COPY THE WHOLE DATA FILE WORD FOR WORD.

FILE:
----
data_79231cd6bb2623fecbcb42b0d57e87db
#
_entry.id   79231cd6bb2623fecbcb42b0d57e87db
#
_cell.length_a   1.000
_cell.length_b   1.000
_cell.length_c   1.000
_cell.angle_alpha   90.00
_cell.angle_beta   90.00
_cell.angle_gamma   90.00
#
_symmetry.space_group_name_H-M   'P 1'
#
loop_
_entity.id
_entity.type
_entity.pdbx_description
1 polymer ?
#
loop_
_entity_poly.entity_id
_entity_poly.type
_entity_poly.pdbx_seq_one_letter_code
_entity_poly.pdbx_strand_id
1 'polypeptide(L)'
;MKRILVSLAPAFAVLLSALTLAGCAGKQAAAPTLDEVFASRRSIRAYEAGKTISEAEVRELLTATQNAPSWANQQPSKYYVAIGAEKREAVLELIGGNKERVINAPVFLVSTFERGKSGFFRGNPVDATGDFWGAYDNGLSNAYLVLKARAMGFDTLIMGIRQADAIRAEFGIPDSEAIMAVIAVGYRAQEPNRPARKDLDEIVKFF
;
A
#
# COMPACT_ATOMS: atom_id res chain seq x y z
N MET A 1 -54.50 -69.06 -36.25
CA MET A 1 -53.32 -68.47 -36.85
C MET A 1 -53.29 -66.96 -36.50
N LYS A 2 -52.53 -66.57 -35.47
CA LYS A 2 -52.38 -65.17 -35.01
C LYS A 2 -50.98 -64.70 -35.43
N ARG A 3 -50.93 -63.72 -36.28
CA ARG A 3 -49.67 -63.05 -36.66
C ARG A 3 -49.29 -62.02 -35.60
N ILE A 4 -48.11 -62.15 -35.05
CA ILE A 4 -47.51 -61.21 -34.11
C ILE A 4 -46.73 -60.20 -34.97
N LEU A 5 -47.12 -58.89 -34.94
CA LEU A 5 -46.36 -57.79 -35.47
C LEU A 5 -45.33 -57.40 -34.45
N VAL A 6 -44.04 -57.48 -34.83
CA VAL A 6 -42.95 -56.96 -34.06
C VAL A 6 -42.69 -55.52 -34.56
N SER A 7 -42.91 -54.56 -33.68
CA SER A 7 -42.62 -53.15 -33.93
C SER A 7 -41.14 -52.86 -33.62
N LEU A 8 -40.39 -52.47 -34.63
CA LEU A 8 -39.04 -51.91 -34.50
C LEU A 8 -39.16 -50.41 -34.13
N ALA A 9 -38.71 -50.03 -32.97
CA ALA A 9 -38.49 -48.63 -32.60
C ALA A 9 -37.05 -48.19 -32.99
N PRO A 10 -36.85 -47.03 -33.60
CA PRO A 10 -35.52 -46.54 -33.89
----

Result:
data_79231cd6bb2623fecbcb42b0d57e87db
#
_entry.id   79231cd6bb2623fecbcb42b0d57e87db
#
_cell.length_a   1.000
_cell.length_b   1.000
_cell.length_c   1.000
_cell.angle_alpha   90.00
_cell.angle_beta   90.00
_cell.angle_gamma   90.00
#
_symmetry.space_group_name_H-M   'P 1'
#
loop_
_entity.id
_entity.type
_entity.pdbx_description
1 polymer ?
#
loop_
_entity_poly.entity_id
_entity_poly.type
_entity_poly.pdbx_seq_one_letter_code
_entity_poly.pdbx_strand_id
1 'polypeptide(L)'
;MKRILVSLAPAFAVLLSALTLAGCAGKQAAAPTLDEVFASRRSIRAYEAGKTISEAEVRELLTATQNAPSWANQQPSKYYVAIGAEKREAVLELIGGNKERVINAPVFLVSTFERGKSGFFRGNPVDATGDFWGAYDNGLSNAYLVLKARAMGFDTLIMGIRQADAIRAEFGIPDSEAIMAVIAVGYRAQEPNRPARKDLDEIVKFF
;
A
#
# COMPACT_ATOMS: atom_id res chain seq x y z
N MET A 1 -54.50 -69.06 -36.25
CA MET A 1 -53.32 -68.47 -36.85
C MET A 1 -53.29 -66.96 -36.50
N LYS A 2 -52.53 -66.57 -35.47
CA LYS A 2 -52.38 -65.17 -35.01
C LYS A 2 -50.98 -64.70 -35.43
N ARG A 3 -50.93 -63.72 -36.28
CA ARG A 3 -49.67 -63.05 -36.66
C ARG A 3 -49.29 -62.02 -35.60
N ILE A 4 -48.11 -62.15 -35.05
CA ILE A 4 -47.51 -61.21 -34.11
C ILE A 4 -46.73 -60.20 -34.97
N LEU A 5 -47.12 -58.89 -34.94
CA LEU A 5 -46.36 -57.79 -35.47
C LEU A 5 -45.33 -57.40 -34.45
N VAL A 6 -44.04 -57.48 -34.83
CA VAL A 6 -42.95 -56.96 -34.06
C VAL A 6 -42.69 -55.52 -34.56
N SER A 7 -42.91 -54.56 -33.68
CA SER A 7 -42.62 -53.15 -33.93
C SER A 7 -41.14 -52.86 -33.62
N LEU A 8 -40.39 -52.47 -34.63
CA LEU A 8 -39.04 -51.91 -34.50
C LEU A 8 -39.16 -50.41 -34.13
N ALA A 9 -38.71 -50.03 -32.97
CA ALA A 9 -38.49 -48.63 -32.60
C ALA A 9 -37.05 -48.19 -32.99
N PRO A 10 -36.85 -47.03 -33.60
CA PRO A 10 -35.52 -46.54 -33.89